Iowa State University

ITInformation Technology

Get the Most Out of Wireless in On-Campus Housing

Information Technology Services (ITS) provides broad wireless access to the data network on central campus, including public green spaces, most campus buildings, and both the common areas and resident rooms in the residence halls and Frederiksen Court apartments. Providing reliable access to such a vast wireless network requires constant diligence by both ITS and those connecting to the network.

Following is some information about how ITS is working to improve the campus and on-campus housing wireless networks, and what you can do to create the best wireless networking experience for both yourself, and those around you.

As part of its ongoing Campus-Wide Wireless Upgrades project to improve wireless access on campus and in on-campus housing, ITS is:

Wireless
  • Surveying wireless radio frequency (RF) strengths in all campus buildings and residence halls to determine the location of new wireless access points.
  • Adding new wireless access points, 1,000 new access points in the residence halls alone. Wiring of Ethernet jacks for the new access points begins April 2014.
  • Upgrading the wireless network to handle the newest 802.11ac[1] wireless protocol.
  1. First generation 802.11ac, up to 433Mb/s with 80MHz channel width (theoretical speeds under perfect conditions). High density environments like the residence halls will not sustain 80MHz channel widths due to interference. Smaller channel widths are necessary to avoid overlapping channels and reduce interference. Marketing materials will list 433Mb/s, but actual user speeds will be closer to 70-100Mb with 20MHz channel widths used in high density environments. 802.11ac only operates on 5GHz band, which has less interference, but shorter range.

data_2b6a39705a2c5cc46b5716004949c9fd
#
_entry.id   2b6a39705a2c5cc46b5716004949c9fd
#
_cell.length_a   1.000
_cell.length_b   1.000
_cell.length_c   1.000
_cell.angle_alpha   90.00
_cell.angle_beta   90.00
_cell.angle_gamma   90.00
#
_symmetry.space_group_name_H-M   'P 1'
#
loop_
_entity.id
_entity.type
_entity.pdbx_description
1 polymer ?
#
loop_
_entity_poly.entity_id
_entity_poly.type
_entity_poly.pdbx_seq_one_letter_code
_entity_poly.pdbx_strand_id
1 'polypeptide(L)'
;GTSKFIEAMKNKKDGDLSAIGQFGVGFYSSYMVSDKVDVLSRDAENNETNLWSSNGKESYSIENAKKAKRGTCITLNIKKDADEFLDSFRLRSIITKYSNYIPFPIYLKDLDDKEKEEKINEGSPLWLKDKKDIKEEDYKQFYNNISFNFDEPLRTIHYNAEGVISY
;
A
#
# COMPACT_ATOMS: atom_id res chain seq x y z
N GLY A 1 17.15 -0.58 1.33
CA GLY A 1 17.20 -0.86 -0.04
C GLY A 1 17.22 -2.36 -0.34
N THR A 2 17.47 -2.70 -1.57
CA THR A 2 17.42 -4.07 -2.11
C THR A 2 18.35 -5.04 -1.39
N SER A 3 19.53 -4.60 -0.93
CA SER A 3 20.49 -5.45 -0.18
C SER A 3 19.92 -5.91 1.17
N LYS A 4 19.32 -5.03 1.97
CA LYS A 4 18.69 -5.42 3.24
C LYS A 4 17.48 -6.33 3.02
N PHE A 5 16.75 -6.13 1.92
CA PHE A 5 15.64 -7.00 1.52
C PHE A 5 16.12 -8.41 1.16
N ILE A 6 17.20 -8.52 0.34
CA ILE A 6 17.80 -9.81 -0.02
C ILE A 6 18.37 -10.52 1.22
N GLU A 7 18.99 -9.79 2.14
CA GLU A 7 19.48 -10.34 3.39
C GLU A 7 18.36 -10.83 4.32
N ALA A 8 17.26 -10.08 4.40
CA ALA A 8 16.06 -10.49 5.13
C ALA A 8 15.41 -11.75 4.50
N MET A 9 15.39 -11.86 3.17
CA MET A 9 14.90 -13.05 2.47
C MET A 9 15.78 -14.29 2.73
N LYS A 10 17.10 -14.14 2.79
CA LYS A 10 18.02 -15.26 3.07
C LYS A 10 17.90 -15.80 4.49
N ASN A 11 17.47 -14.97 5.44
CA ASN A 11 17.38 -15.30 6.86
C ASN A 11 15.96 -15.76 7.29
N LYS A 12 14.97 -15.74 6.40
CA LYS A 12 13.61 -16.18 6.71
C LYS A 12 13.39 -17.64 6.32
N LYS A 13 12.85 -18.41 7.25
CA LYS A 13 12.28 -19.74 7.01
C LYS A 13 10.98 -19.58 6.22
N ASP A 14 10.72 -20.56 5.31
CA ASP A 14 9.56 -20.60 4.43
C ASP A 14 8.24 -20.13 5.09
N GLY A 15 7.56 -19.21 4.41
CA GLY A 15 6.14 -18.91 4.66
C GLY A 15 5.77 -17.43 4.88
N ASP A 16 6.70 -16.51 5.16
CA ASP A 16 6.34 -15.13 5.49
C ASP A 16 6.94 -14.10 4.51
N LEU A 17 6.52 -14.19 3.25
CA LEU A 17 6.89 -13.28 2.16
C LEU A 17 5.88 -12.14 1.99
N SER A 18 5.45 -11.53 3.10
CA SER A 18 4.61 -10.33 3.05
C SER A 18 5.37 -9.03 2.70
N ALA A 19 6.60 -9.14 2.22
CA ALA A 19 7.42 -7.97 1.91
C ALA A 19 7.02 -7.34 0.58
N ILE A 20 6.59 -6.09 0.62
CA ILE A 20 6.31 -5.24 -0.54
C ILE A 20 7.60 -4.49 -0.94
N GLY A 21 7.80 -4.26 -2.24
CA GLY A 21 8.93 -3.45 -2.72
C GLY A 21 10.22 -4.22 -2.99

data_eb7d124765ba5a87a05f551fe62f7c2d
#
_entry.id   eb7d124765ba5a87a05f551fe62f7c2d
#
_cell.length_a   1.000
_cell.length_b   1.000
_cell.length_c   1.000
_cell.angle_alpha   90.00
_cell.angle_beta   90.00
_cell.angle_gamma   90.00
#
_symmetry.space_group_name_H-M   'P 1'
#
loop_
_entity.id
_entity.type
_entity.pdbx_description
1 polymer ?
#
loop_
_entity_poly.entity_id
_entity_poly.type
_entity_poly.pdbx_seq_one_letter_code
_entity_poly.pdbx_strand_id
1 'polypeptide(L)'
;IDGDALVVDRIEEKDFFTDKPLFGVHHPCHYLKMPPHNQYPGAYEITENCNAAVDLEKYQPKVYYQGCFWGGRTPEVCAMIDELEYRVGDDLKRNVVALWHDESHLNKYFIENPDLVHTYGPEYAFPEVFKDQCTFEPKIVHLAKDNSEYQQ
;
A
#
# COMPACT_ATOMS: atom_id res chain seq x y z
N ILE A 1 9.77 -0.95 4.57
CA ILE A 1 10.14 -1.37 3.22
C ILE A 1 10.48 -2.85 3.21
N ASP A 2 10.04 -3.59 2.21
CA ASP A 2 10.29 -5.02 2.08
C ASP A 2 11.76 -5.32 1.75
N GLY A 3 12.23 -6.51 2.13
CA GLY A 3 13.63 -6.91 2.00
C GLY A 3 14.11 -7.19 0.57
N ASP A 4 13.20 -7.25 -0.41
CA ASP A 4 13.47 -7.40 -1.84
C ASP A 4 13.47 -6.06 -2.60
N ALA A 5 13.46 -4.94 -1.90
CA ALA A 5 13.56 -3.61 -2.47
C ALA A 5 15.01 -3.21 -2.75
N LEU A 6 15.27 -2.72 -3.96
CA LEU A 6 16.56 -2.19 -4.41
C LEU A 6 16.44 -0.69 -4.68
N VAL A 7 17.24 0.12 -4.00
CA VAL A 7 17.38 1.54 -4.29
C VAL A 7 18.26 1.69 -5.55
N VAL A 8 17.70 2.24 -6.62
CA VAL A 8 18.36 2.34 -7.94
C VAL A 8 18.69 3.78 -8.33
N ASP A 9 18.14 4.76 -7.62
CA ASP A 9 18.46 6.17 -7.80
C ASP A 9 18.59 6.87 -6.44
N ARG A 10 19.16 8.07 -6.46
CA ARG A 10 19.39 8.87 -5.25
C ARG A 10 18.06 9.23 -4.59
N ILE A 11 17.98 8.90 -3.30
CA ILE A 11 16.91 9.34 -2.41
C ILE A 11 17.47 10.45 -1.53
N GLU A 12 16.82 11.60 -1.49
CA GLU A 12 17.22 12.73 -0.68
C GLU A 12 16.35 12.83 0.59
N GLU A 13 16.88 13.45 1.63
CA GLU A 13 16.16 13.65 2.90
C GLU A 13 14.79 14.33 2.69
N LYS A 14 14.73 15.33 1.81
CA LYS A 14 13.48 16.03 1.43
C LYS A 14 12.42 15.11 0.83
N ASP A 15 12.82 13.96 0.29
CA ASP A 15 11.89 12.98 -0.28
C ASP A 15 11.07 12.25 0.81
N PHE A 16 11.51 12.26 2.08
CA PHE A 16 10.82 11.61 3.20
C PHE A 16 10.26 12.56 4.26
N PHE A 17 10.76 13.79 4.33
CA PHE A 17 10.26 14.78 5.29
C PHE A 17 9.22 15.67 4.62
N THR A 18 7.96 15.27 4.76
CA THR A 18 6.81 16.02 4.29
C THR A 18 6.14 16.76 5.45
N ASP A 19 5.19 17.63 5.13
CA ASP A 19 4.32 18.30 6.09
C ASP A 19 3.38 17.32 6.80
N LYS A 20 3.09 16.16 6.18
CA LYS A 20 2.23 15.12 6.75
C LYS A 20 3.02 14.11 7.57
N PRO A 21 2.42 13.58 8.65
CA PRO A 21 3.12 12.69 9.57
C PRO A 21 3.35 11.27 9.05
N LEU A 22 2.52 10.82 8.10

If you are having issues accessing or using Iowa State's wireless network, first make sure your device is configured properly by following these basic steps.

Mobile Device Configuration
  1. Make sure you're connected to the correct network (SSID). You should be connected to "ISU-CARDINAL" or "eduroam".
  2. Disable and reenable wireless on your device. Your device may not be attached to the nearest wireless access point.
  3. Make sure your device is obtaining a valid IP address. If your IP address is "10.11.x.x" or "10.12.xx", you need to Register Your Wireless Device to Access the Iowa State Network.
  4. Try connecting your device to the 5GHz band.[2]
  5. Contact the Solution Center at 515-294-4000 if you are still having trouble. We are here to help!
  1. 5GHz isn't available on all wireless devices, and configuration varies by device. If you aren't sure or are having problems switching to the 5GHz band, please contact the Solution Center at 515-294-4000.

The main reason a wireless network performs poorly is interference from other networks and devices on the same frequency.[3] You may be able to help! The following are additional steps you can take to reduce wireless interference and improve the wireless performance for yourself and those around you in the residence halls.

  • Ethernet
    Connect as many devices as possible to the wired Ethernet jack in your room.